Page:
Dr. Bauman reports that children with autism who see the gastroenterologist are not infrequently found to have severe, clearly painful lesions from acid reflux. Other things these kids might be experiencing are constipation, allergies, eczema, tonsillitis, menstrual cramps, ear infections, urinary tract infections, injuries, and bone fractures.
Medical problems overlooked
It’s not unusual for medical problems to be overlooked in kids with autism, especially those who are nonverbal.
First, kids on the spectrum may not present with the same symptoms we are used to seeing in typically developing kids. For instance, while other kids with a stomach ailment might have vomiting and diarrhea, kids on the spectrum might just experience pain.
Also, kids with ASD often can’t identify the source of the pain or discomfort effectively. They may lack the cognitive skills to sort out what they’re feeling, or the communication skills to express it — and not only those who are nonverbal. And since many kids on the spectrum have sensory processing problems, they may not be able to identify where the pain or discomfort is coming from. When a child on the spectrum says “My head hurts,” they could have a stomach ache rather than a headache. It may just be their way of saying, “I don’t feel well.”
But another reason caregivers miss signs of physical illness, Dr. Bauman argues, is that these behaviors are so associated with autism that they’re unremarkable. A spasm might be interpreted as a seizure, when, instead, it’s a response to pain. “Not everything that twitches is a seizure,” she notes. “It could be a child’s attempt to alleviate distress. Even repetitive or stereotypic behaviors may not be inherent to the disorder.”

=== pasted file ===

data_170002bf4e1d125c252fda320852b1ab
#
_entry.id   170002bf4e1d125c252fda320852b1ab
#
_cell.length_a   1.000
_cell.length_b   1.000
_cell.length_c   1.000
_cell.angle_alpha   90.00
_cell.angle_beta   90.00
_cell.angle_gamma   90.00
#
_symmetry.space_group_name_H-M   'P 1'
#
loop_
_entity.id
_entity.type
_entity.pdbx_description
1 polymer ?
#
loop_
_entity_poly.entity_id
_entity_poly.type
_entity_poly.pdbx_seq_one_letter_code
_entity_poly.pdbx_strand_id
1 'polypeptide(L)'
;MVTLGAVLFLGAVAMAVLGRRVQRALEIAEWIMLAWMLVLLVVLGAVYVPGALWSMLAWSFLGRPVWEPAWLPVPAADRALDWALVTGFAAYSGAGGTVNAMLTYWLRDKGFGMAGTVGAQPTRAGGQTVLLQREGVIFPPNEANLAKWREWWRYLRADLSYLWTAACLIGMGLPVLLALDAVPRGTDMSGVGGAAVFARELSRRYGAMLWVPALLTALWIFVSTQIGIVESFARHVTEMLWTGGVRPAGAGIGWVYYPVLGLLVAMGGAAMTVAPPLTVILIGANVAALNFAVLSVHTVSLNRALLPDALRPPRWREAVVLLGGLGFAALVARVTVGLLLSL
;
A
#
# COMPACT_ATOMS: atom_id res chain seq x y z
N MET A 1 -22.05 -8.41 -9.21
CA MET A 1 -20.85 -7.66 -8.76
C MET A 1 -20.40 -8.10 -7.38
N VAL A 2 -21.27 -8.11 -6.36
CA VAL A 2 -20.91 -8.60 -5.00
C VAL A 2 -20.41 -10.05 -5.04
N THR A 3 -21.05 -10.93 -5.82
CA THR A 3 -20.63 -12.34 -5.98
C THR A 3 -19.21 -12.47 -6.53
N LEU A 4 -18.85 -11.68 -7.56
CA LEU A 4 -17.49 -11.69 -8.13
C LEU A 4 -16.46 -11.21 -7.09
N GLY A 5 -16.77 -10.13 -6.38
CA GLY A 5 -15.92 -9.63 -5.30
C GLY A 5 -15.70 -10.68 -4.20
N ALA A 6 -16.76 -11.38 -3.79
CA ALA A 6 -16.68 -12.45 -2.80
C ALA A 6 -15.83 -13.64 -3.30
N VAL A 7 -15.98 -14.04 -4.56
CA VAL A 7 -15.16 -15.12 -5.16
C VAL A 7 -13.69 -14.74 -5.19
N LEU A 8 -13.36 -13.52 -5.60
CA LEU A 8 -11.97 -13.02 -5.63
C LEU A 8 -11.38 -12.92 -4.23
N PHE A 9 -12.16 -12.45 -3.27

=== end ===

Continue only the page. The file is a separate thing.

Behaviors potentially indicating a medical problem include:
- Gulping or grimacing
- Tapping the chest or stomach
- Pressing on the abdomen
- Refusing to sleep
- Repetitive motions
- Self-injury like head-banging or hitting yourself
Why would a physical illness cause a child to melt down or lash out? All kids exhibit more negative behaviors when they don’t feel well, Dr. Bauman notes, and kids on the spectrum may explode out of frustration that they are in pain and don’t know how to communicate it, or make it stop.
Look for changes
For a parent or caregiver, the key is to be alert for increases in negative behaviors, she said, or new, unusual, seemingly inexplicable behaviors that seem to come “out of the blue.” Watch for an increase in severity of things like self-injury and aggression. “Don’t assume that this behavior is just ASD behavior, ” she adds, “that it’s psychiatric or cognitive in origin.”
Similarly, Dr. Bauman cautions, medical problems should explored before psychiatric medication is considered. “Psychiatric medications should not be the first line of defense for these difficult behaviors.”
Kids with autism deserve appropriate health care, she notes. It can be challenging to find medical practitioners who are good at diagnosing them, but the good news is that many of these medical conditions — and hence the behaviors they are prompting — are treatable.